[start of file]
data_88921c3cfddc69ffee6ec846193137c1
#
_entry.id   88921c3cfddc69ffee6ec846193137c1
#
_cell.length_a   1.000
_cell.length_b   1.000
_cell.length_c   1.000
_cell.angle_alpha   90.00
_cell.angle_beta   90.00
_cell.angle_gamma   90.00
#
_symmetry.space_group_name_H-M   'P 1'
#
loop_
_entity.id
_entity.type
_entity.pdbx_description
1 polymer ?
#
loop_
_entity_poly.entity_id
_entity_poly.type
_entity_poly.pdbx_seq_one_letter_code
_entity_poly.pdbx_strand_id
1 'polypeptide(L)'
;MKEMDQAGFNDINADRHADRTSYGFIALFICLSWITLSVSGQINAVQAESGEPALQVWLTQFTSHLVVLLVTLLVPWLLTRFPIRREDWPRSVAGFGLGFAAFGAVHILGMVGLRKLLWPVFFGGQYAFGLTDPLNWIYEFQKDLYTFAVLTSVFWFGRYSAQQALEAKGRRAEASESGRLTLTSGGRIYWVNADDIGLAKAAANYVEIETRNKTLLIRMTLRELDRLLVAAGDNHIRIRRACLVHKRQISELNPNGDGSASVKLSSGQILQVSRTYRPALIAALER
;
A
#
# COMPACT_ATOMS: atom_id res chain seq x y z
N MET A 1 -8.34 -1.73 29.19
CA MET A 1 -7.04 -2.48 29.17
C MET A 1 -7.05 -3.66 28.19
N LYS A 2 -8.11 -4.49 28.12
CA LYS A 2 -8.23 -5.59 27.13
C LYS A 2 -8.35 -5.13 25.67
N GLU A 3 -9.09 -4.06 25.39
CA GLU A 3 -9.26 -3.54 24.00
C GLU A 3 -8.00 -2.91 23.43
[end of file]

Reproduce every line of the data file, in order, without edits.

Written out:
data_88921c3cfddc69ffee6ec846193137c1
#
_entry.id   88921c3cfddc69ffee6ec846193137c1
#
_cell.length_a   1.000
_cell.length_b   1.000
_cell.length_c   1.000
_cell.angle_alpha   90.00
_cell.angle_beta   90.00
_cell.angle_gamma   90.00
#
_symmetry.space_group_name_H-M   'P 1'
#
loop_
_entity.id
_entity.type
_entity.pdbx_description
1 polymer ?
#
loop_
_entity_poly.entity_id
_entity_poly.type
_entity_poly.pdbx_seq_one_letter_code
_entity_poly.pdbx_strand_id
1 'polypeptide(L)'
;MKEMDQAGFNDINADRHADRTSYGFIALFICLSWITLSVSGQINAVQAESGEPALQVWLTQFTSHLVVLLVTLLVPWLLTRFPIRREDWPRSVAGFGLGFAAFGAVHILGMVGLRKLLWPVFFGGQYAFGLTDPLNWIYEFQKDLYTFAVLTSVFWFGRYSAQQALEAKGRRAEASESGRLTLTSGGRIYWVNADDIGLAKAAANYVEIETRNKTLLIRMTLRELDRLLVAAGDNHIRIRRACLVHKRQISELNPNGDGSASVKLSSGQILQVSRTYRPALIAALER
;
A
#
# COMPACT_ATOMS: atom_id res chain seq x y z
N MET A 1 -8.34 -1.73 29.19
CA MET A 1 -7.04 -2.48 29.17
C MET A 1 -7.05 -3.66 28.19
N LYS A 2 -8.11 -4.49 28.12
CA LYS A 2 -8.23 -5.59 27.13
C LYS A 2 -8.35 -5.13 25.67
N GLU A 3 -9.09 -4.06 25.39
CA GLU A 3 -9.26 -3.54 24.00
C GLU A 3 -8.00 -2.91 23.43